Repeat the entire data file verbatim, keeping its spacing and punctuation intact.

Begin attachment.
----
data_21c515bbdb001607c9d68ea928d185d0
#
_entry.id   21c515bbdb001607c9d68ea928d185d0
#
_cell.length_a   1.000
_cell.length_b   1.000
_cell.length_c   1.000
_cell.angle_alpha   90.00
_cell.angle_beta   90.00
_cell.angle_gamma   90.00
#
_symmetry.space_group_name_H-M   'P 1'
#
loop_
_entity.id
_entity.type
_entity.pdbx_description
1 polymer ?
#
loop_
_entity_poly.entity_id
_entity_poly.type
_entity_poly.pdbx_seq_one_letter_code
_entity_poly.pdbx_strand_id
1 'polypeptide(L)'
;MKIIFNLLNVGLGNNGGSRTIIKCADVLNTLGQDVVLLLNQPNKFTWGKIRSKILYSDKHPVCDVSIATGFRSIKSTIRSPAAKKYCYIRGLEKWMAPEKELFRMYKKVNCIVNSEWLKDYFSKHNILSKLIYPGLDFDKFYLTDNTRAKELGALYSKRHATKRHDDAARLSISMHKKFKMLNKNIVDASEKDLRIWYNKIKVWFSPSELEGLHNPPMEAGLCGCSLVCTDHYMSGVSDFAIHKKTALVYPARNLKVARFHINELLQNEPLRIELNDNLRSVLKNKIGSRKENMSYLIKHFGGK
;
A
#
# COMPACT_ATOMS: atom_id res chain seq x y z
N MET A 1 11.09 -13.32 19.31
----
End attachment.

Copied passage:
data_21c515bbdb001607c9d68ea928d185d0
#
_entry.id   21c515bbdb001607c9d68ea928d185d0
#
_cell.length_a   1.000
_cell.length_b   1.000
_cell.length_c   1.000
_cell.angle_alpha   90.00
_cell.angle_beta   90.00
_cell.angle_gamma   90.00
#
_symmetry.space_group_name_H-M   'P 1'
#
loop_
_entity.id
_entity.type
_entity.pdbx_description
1 polymer ?
#
loop_
_entity_poly.entity_id
_entity_poly.type
_entity_poly.pdbx_seq_one_letter_code
_entity_poly.pdbx_strand_id
1 'polypeptide(L)'
;MKIIFNLLNVGLGNNGGSRTIIKCADVLNTLGQDVVLLLNQPNKFTWGKIRSKILYSDKHPVCDVSIATGFRSIKSTIRSPAAKKYCYIRGLEKWMAPEKELFRMYKKVNCIVNSEWLKDYFSKHNILSKLIYPGLDFDKFYLTDNTRAKELGALYSKRHATKRHDDAARLSISMHKKFKMLNKNIVDASEKDLRIWYNKIKVWFSPSELEGLHNPPMEAGLCGCSLVCTDHYMSGVSDFAIHKKTALVYPARNLKVARFHINELLQNEPLRIELNDNLRSVLKNKIGSRKENMSYLIKHFGGK
;
A
#
# COMPACT_ATOMS: atom_id res chain seq x y z
N MET A 1 11.09 -13.32 19.31